• Title: German Literature: A Very Short Introduction
  • Author: Nicholas Boyle
  • ISBN: 9780199206599
  • Page: 175
  • Format: Paperback
  • German Literature A Very Short Introduction German literature in all genres and from all historical periods has exerted an enormous influence on the history of western thought From Martin Luther Frederick Schiller and Johann Wolfgang von Goet
    German literature in all genres and from all historical periods has exerted an enormous influence on the history of western thought From Martin Luther, Frederick Schiller, and Johann Wolfgang von Goethe to Karl Marx, Sigmund Freud, Thomas Mann, Bertolt Brecht, and Gunter Grass, Germany has produced an impressive number of great writers and great works In German LiteraturGerman literature in all genres and from all historical periods has exerted an enormous influence on the history of western thought From Martin Luther, Frederick Schiller, and Johann Wolfgang von Goethe to Karl Marx, Sigmund Freud, Thomas Mann, Bertolt Brecht, and Gunter Grass, Germany has produced an impressive number of great writers and great works In German Literature A Very Short Introduction, Nicholas Boyle illuminates the particular character and power of German literature and explores its impact on the larger cultural world Boyle presents an engrossing tour of German literature from the Middle Ages to the 20th century, focussing especially on the last 250 years He examines key themes like idealism, modernism, materialism, trauma and memory, showing how they have imbued the great German writers with such distinctive voices Indeed, this brief introduction offers broad coverage of German literature, revealing the links between German literature and the German nation, examining the literary and philosophical responses of German writers to social, political, and economic change, and seeking out the connections between Germany s intellectual traditions and its often violent and tragic history About the Series Combining authority with wit, accessibility, and style, Very Short Introductions offer an introduction to some of life s most interesting topics Written by experts for the newcomer, they demonstrate the finest contemporary thinking about the central problems and issues in hundreds of key topics, from philosophy to Freud, quantum theory to Islam.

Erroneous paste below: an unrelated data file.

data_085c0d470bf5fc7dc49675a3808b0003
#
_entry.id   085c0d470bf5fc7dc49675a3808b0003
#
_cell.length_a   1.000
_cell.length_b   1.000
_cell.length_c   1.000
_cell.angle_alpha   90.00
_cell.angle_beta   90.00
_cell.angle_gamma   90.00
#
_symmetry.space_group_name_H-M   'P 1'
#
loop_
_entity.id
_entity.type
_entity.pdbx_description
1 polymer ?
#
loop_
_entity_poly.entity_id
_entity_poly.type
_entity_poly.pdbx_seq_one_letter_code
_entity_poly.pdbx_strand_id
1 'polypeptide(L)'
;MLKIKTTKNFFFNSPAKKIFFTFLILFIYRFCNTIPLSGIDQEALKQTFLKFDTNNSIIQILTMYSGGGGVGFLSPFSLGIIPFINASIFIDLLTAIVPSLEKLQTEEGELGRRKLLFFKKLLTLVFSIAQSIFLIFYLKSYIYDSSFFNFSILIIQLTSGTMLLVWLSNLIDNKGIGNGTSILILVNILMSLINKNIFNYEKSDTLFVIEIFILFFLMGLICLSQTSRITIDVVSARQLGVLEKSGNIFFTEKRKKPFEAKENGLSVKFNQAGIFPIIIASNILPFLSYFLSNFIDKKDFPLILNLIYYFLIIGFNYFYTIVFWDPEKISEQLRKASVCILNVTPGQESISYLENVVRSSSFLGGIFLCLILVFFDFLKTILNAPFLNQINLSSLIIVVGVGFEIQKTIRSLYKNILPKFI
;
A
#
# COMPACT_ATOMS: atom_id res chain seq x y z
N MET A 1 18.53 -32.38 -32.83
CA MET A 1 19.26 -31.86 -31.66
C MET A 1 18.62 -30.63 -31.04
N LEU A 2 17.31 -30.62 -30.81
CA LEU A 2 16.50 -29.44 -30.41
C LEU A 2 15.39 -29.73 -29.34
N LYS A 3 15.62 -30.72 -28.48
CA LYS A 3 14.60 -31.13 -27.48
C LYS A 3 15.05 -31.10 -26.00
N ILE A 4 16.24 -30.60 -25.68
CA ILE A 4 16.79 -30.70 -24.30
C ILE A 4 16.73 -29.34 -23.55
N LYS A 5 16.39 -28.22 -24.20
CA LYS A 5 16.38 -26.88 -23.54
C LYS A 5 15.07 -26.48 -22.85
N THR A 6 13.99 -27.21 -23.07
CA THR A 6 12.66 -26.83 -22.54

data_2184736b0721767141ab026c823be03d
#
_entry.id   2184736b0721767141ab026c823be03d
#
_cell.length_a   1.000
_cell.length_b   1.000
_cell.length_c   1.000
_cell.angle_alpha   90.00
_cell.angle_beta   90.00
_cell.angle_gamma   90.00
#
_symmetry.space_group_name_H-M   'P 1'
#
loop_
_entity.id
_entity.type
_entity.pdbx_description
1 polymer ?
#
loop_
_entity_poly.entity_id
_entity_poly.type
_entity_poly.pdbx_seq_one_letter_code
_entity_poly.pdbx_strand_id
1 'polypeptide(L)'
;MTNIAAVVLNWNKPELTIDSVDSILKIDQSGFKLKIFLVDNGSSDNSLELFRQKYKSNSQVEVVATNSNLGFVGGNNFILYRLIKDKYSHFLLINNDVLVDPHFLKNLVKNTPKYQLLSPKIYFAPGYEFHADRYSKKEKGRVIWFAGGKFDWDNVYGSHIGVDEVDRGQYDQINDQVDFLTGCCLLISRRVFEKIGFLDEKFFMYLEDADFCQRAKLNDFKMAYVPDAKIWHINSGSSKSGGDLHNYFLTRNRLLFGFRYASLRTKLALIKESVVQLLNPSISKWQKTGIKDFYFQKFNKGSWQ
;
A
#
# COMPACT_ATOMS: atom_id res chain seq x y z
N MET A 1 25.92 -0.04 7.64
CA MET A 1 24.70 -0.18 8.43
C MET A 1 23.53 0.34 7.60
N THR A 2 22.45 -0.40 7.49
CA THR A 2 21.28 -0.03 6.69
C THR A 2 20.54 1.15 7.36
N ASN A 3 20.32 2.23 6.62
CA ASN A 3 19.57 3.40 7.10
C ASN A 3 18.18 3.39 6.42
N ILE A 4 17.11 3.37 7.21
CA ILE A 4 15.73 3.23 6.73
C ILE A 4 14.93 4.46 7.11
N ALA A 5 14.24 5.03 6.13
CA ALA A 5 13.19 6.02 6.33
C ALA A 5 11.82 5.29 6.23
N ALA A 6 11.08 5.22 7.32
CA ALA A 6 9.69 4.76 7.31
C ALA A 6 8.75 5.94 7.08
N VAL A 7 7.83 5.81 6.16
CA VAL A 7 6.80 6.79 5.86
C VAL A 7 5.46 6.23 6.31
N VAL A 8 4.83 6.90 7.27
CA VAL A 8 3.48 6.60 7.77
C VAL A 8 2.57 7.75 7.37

One Reply to “German Literature: A Very Short Introduction”

    1. This was a very concise introduction to German literature from the middle ages up to moddern days. I enjoyed it very much.Enjoy and Be Blessed.Diamond

    2. Serviceable overview. It was a good idea to include Wagner, Nietzsche, Schopenhauer But where are Musil and Broch? Also - and this is rare for me in reading a book about books - I am not inspired to read any of the books he mentions. Overviews should be more inspiring/motivating

    3. Em geral esses livros da coleção "A very short introduction", da Oxford são bem interessantes e cumprem o seu papel de uma vista geral sobre um Uma boa introdução, apesar de breve, da literatura alemã desde Lutero.